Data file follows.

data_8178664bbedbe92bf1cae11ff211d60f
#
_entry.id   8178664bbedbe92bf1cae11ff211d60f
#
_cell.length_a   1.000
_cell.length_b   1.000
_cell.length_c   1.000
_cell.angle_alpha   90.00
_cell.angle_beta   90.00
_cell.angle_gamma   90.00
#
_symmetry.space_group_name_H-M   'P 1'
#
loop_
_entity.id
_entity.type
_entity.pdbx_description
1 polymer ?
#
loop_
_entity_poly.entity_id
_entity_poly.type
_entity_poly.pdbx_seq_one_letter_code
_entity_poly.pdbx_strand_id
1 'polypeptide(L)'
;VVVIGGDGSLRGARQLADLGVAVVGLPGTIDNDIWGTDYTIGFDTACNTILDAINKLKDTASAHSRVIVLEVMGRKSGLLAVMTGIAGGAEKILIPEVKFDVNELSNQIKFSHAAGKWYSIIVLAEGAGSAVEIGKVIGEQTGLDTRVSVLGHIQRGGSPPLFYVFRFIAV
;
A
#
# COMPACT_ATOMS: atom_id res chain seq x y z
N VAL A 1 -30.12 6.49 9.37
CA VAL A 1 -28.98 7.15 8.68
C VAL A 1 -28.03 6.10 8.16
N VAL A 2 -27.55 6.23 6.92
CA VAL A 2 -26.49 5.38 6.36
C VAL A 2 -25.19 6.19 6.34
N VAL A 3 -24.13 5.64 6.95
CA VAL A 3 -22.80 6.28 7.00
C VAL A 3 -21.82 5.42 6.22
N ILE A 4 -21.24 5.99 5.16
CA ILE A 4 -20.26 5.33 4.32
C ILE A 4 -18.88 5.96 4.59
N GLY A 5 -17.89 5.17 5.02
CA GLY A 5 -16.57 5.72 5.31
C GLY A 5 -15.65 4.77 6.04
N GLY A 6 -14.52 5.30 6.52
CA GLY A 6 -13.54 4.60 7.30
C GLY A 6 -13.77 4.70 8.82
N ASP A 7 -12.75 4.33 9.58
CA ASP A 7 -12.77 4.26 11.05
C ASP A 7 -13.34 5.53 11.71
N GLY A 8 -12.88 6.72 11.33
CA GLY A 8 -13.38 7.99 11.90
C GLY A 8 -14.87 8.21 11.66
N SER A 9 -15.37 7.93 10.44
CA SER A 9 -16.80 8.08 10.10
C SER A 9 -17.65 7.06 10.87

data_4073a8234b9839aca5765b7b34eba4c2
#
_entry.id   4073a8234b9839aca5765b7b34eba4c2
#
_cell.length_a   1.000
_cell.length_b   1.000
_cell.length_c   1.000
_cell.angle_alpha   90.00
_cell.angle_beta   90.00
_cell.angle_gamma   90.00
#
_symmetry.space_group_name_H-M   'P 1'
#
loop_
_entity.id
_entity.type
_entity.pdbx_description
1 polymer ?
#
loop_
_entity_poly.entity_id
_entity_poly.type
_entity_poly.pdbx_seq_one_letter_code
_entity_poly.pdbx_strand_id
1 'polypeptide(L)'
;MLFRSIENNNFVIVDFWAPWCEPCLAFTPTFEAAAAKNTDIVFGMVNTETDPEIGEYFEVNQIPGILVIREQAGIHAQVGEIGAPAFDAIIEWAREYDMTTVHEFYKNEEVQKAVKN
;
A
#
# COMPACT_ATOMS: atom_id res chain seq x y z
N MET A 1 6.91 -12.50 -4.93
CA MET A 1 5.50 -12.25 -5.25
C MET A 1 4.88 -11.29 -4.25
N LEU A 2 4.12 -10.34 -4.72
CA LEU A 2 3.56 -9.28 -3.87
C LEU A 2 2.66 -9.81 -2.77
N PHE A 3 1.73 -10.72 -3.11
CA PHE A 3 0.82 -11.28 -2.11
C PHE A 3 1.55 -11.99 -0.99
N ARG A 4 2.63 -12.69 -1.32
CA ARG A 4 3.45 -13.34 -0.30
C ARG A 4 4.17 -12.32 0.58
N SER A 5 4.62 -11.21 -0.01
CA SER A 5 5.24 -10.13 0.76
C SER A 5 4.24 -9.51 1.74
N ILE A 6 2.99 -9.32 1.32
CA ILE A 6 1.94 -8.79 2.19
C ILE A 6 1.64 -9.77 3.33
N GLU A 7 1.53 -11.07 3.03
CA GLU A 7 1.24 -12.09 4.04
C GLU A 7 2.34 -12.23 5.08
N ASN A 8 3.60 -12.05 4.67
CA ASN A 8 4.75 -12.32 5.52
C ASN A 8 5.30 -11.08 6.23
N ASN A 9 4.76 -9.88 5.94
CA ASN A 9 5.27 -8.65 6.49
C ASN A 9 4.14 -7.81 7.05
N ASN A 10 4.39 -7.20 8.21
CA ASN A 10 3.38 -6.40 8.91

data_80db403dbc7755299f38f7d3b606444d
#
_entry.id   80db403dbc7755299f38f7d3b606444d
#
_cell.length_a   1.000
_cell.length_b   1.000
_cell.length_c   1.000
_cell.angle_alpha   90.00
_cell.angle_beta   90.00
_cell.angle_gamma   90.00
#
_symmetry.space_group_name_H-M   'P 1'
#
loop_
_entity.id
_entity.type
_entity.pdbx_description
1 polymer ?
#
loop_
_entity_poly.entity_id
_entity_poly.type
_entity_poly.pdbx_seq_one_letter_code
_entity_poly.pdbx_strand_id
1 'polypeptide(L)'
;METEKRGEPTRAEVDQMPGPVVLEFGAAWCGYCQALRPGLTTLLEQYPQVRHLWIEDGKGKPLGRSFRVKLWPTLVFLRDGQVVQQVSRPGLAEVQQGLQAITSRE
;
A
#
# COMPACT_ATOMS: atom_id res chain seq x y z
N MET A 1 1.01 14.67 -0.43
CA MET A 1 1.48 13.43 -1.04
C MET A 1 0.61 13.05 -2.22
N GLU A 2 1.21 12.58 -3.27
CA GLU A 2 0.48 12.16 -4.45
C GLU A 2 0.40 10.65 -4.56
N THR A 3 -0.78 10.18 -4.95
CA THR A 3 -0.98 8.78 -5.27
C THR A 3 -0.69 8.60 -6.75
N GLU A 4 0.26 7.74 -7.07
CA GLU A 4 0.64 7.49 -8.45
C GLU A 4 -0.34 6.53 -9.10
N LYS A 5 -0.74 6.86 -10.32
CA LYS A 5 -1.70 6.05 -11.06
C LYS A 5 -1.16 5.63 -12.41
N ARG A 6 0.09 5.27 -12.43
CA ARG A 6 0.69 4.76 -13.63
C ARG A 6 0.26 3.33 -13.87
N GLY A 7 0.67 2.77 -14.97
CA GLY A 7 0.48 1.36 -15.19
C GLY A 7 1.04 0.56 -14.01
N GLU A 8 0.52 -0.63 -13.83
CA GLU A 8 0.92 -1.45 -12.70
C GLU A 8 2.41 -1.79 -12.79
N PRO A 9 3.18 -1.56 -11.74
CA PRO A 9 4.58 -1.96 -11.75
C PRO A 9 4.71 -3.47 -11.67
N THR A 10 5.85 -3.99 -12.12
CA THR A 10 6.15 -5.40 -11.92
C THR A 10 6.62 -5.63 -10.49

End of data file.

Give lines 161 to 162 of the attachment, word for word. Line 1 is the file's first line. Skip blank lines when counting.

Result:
C LYS A 5 -1.16 5.63 -12.41
N ARG A 6 0.09 5.27 -12.43